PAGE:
In a world full of white coats, wear a leotard.
The news of Simone Biles’s recent withdrawal from the Tokyo Olympic Games shocked the world. What was surprising to many was the reason—not a physical injury, but a commitment to prioritizing her mental health. Biles later revealed that she had been experiencing a case of the “twisties.”
So, what are the twisties?
Twisties is a term that refers to a mental block or disconnect between our brain and body that can happen under pressure. In the gymnastics world, twisties can make gymnasts lose their sense of position in the air and lead to dangerous outcomes and injuries. It can happen to gymnasts of all skill levels, even the most decorated American gymnast of all time.
How many of us as physicians have experienced the twisties? How many of us have prioritized the health and wellbeing of our patients or others over ourselves? How many of us have neglected our own mental health for the sake of our careers?
Let’s be honest: Health care can feel a lot like the Olympics. High stakes. Pressure. Years of training. Physical and psychological demands. A culture that often does not embrace mental health wellness. A system that does not see mental health concerns as a reason to take a break, but rather a reason to “push through.” As physicians, we often feel the weight of the world, of a global pandemic, of our patient’s needs on our shoulders. Regardless of your level of medical training, none of us are exempt from the twisties.
Biles recently tweeted that “the outpouring love & support I’ve received has made me realize I’m more than my accomplishments and gymnastics which I never truly believed before.” Here is your reminder: You are more than your career. You are more than the white coat that is hanging (or will hang) in your closet. You are more than your CV. Your ability to care for others is intimately tied to how you care for yourself. Be kind to yourself and support your colleagues. It is OK to not be OK. Prioritizing your mental health isn’t quitting. Medicine will always be there. Take breaks when you need them. Neglecting your mental health isn’t proof of your commitment to medicine.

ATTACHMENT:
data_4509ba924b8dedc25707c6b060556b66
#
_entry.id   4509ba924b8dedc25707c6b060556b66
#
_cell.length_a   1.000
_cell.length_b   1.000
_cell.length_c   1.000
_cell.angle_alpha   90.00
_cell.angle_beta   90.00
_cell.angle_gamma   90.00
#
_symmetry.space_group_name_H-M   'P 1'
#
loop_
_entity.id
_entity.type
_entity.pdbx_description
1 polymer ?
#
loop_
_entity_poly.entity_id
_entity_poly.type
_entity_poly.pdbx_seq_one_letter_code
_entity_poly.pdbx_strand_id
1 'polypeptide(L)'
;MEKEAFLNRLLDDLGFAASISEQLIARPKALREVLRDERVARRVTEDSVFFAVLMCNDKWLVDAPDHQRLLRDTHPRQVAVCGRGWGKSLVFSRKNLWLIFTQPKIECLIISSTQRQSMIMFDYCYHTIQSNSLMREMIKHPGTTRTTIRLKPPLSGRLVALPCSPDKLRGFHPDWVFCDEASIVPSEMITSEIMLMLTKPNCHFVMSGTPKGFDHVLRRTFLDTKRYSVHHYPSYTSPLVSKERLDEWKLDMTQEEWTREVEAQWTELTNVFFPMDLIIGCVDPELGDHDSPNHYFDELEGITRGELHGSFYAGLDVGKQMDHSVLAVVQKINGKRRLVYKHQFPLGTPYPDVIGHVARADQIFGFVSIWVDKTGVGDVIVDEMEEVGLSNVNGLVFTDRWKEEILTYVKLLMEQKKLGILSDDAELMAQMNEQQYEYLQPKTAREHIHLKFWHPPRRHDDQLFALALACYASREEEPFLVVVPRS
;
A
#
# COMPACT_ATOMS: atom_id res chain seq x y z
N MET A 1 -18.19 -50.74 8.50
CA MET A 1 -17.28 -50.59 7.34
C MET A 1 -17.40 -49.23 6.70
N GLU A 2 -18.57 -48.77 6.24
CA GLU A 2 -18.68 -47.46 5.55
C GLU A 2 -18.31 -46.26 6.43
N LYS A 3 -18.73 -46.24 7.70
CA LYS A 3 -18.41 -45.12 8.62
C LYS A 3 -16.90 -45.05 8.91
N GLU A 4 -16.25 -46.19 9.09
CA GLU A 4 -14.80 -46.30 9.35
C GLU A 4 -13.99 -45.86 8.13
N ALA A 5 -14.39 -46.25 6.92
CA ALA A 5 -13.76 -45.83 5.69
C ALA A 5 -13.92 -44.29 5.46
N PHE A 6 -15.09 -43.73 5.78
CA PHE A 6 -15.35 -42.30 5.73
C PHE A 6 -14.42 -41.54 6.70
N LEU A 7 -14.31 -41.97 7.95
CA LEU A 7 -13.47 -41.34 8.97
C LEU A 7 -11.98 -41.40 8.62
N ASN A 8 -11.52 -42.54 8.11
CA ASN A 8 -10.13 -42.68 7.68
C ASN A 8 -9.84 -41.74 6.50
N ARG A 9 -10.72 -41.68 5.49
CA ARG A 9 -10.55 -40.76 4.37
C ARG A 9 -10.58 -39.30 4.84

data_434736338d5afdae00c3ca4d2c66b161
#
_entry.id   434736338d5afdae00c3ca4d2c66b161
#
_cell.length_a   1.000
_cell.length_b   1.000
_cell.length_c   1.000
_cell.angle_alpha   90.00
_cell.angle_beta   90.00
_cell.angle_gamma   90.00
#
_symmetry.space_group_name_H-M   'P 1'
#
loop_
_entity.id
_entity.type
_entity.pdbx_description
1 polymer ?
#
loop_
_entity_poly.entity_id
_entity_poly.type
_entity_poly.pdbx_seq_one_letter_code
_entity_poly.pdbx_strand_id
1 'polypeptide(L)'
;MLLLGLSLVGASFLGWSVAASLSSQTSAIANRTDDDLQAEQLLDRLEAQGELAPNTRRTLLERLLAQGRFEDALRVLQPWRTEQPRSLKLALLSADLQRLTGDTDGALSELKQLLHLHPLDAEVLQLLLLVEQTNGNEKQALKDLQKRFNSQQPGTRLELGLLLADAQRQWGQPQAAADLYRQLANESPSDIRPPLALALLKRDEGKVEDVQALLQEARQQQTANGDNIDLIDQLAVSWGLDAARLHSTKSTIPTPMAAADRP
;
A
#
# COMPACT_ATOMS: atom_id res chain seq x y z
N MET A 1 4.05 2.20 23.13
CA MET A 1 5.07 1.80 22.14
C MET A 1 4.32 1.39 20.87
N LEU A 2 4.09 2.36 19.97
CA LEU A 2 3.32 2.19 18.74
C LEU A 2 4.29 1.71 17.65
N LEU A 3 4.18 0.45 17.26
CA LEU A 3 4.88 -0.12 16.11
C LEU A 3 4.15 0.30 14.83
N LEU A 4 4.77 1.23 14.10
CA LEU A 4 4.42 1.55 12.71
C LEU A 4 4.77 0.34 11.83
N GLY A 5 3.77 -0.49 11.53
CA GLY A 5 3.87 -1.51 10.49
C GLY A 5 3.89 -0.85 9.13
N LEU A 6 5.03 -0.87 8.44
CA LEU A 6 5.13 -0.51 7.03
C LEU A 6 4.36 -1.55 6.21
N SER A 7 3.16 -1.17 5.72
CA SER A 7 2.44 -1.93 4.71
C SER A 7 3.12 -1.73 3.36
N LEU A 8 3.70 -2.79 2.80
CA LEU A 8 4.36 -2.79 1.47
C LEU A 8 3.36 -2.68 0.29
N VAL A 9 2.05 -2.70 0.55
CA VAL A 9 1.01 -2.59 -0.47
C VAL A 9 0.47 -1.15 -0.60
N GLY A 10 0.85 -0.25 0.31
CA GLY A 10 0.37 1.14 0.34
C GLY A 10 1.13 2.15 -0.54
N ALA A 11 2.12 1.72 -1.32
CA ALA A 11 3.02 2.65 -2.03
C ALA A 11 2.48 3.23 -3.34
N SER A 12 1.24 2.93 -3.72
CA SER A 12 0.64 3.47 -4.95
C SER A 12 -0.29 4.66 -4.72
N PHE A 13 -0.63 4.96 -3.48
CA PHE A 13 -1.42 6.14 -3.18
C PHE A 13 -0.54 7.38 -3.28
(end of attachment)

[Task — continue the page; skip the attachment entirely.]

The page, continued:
Biles’s decision to withdraw from the Olympics is a shift for sports, but it is also a shift for health care if we choose to view it as such. Simone Biles chose to model self-care. As physicians, we don’t need one of the largest world platforms to make a statement about our wellbeing. We can start in our medical schools, in our residency training programs, in our hospitals, and in our clinics. How many lives would we save as physicians and trainees if we modeled the actions of Simone Biles? How many lives would we save if we embraced mental health wellness on an individual and system level. Medicine needs more people like Simone Biles. Medicine needs more people willing to challenge a health care system that has ignored the mental health of physicians and trainees for far too long. Medicine needs more people who recognize mental health is both more precious and valuable than any Olympic medal.
Next time you reach for your white coat, remember to reach for your leotard too.
Tasia Isbell is a medical resident.
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